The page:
Justice League: The Flashpoint Paradox [Blu-ray] (2013)

Actors: Nathan Fillion, Ron Perlman, Cary Elwes, C. Thomas Howell, Kevin McKidd
Director: Jay Oliva
Format: Full Screen, NTSC, Widescreen
Language: English
Region: A/1
Aspect Ratio: 1.78:1
Number of discs: 2
Rated: PG-13 (Parental Guidance Suggested)
Studio: Warner Home Video
DVD Release Date: July 30, 2013
Run Time: 75 minutes




When Barry Allen a.k.a. The Flash awakes at his desk he finds that the world has somehow changed drastically . . . for the worse. His mother, who was killed when he was still a boy, is now alive, but his wife no longer knows him and is married to another man.

Even worse is that in this new alternate universe the world is on the brink of an apocalyptic war. The underworld kingdom of Atlantis led by Aquaman and Wonder Woman’s Amazons, who have waged war of the “surface dwellers” (i.e. us), are about to turn on each other in a war that surely mean the end of the world.

Superman is nowhere to be found and Batman is a gun-wielding cynic drunk (is there any other sort?) – a bit like the very early Batman who also packed heat. Obviously someone, probably one of The Flash’s archenemies, has messed with the timeline by changing the past. By running REALLY fast The Flash can also travel back into the past to fix it (yeah, we know), but in this reality he has no superpowers whatsoever.

Justice League: The Flashpoint Paradox is the latest made-for-DVD full-length DC Animated movie. It is based on a series of comics by writer Geoff Johns and artist Andy Kubert. Johns has been heralded as DC Comics’ Last Great Hope (TM) and it is easy to see why: while he has an encyclopedic knowledge of DC Comics lore, he never lapses into the sort esoteric backslapping of Grant Morrison (“look which obscure comics character I just dragged from my childhood into this story!”). Johns manages to be both old school all the while bringing a modern sensibility to iconic characters such as Superman and The Flash.

Purists who cling to a more sanitized vision of 1970s DC Comics might balk at the revisionism he brings to this tale, but the rest of us will a great time marveling at the sheer inventiveness of it all and the several plot twists along the way. Sure, some knowledge of DC comics is required. Newbies will probably be nonplussed even though the story doesn’t require all that much background knowledge to make sense of it all.

The purists have a point though. Even more than previous direct-to-DVD releases in this series such as Superman vs. the Elite and The Dark Knight Returns, Flashpoint Paradox is aimed at grownups. Parents should heed the PG-13 age restriction, which might even be a bit lax for some. The movie might feature The Flash and Batman, but this movie has more in common with Game of Thrones than your dad’s Julius Schwartz era Supes. There are bloody beheadings and close-ups of bullet exit wounds, limbs get chopped off, and so forth. Aquaman’s wife tries to kill Wonder Woman in a fit of adultery-inspired jealousy. In the opening sequence alone, a young Barry Allen arrives home from school to find his murdered mother. And so on.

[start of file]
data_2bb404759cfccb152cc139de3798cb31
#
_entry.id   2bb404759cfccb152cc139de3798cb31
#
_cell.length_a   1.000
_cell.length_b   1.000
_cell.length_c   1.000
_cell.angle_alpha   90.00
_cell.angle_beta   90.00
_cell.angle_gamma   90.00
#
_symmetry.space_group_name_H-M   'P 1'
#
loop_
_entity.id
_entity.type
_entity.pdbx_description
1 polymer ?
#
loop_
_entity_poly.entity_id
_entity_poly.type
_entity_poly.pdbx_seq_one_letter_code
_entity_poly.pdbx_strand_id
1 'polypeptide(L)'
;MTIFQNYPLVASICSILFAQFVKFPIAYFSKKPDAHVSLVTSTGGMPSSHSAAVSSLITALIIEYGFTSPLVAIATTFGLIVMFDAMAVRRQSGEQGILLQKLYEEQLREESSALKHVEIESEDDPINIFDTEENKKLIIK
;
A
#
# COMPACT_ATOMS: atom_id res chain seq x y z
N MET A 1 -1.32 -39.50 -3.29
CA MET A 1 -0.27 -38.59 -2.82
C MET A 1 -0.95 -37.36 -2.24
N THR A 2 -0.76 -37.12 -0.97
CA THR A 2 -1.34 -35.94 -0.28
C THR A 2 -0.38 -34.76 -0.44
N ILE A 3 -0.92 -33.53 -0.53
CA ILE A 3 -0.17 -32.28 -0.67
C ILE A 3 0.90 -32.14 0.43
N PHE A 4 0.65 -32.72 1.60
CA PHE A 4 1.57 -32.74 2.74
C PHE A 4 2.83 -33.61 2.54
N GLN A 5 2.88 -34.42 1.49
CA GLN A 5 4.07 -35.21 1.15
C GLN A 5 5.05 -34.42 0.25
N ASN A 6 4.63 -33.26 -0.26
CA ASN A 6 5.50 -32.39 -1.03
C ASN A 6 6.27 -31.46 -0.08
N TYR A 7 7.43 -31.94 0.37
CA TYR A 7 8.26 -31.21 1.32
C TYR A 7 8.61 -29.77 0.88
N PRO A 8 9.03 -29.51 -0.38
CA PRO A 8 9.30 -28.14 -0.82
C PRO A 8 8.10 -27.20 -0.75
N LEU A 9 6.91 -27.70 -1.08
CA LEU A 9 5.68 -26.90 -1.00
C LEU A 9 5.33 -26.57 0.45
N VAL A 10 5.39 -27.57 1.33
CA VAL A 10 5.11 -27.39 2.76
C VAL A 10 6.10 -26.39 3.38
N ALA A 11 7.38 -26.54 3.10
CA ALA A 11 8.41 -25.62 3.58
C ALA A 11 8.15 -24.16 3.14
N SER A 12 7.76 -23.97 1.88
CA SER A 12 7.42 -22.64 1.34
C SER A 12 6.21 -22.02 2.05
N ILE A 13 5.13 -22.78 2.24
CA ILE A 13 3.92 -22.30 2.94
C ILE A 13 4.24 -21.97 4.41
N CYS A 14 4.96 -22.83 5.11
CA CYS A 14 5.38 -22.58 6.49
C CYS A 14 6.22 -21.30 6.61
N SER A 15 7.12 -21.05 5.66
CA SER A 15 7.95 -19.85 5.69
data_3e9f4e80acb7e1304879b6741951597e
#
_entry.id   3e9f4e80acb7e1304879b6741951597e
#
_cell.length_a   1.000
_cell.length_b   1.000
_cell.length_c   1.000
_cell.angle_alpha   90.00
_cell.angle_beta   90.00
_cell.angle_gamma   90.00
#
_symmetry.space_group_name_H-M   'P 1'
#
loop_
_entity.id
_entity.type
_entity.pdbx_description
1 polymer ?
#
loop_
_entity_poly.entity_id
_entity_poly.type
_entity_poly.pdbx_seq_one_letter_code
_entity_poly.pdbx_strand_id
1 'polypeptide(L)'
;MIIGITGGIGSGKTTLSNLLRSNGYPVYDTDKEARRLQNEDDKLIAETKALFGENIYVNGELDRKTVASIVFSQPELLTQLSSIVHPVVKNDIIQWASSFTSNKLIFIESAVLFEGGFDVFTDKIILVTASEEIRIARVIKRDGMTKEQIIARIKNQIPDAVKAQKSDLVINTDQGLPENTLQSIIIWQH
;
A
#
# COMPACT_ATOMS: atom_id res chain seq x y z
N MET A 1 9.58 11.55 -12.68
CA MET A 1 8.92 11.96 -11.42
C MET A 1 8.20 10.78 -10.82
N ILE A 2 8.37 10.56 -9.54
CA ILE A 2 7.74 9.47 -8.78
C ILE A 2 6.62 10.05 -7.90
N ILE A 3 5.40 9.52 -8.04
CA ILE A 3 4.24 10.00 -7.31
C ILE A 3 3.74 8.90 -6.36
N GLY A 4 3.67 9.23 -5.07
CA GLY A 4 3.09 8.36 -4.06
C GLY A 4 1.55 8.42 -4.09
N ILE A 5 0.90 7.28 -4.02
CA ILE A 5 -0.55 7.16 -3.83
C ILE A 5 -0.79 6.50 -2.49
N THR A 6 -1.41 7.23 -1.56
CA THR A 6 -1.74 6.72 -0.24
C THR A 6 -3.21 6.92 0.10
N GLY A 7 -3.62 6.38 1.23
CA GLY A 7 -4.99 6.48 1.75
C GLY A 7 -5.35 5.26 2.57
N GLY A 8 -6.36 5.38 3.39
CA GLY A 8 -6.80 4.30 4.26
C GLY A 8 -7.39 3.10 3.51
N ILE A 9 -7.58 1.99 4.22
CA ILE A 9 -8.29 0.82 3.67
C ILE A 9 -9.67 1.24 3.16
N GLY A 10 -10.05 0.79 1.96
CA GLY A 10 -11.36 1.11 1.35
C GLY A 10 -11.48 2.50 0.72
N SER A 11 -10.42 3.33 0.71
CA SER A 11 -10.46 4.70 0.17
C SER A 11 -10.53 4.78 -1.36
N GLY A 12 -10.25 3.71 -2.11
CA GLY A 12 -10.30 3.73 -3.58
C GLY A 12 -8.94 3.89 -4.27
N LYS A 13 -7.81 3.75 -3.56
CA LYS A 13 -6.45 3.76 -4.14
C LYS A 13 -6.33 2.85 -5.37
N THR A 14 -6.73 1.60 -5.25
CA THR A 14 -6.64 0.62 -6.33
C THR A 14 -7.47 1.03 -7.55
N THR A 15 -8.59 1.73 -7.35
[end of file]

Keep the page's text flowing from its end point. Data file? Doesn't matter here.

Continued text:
THE DISC: As is sadly typical with DC's direct-to-Blu-ray films, the image and sound quality reflect a rather speedy production process. Pixelation pops up in the details here and there, and while the sound quality is good, the visuals can't keep pace. The film's less-than-sterling animation quality compounds the issue even further.

Extra features are about what you'd expect from this series... at least on the surface. The anomaly is a very strange behind-the-scenes featurette that expounds on the grandeur of time travel and makes awkward connections to the Flash. A second featurette does much better, covering the Flash's gloriously goofy rogue's gallery. The Blu-ray also contains a preview of the next DCU animated feature, a digital comic with 8 pages of the original Flashpoint storyline, a wide-ranging audio commentary track involving all of the film's creative voices and a four-pack of various animated series featuring the flash (three from Justice League, one from The Brave and the Bold). It's about what fans expect these days... though the four-pack is an unusually good one this time around.

WORTH IT? Flashpoint Paradox is everything a couple of the recent DC Animated efforts promised to be, but weren’t.

RECOMMENDATION: Long-time comics fans will have a blast. The story is excellent and the animation is top notch. Voice talent is spot on too. (Nathan Fillion underused as Hal Jordan is a hoot. Why, oh why, did they get that other fella to play Green Lantern in the live action movie?) Check it out today.

- James O'Ehley, Rob Vaux




blog comments powered by Disqus

Latest Headlines

Most Popular

Copyright © 1997-forward James O'Ehley/The Sci-Fi Movie Page (unless where indicated otherwise).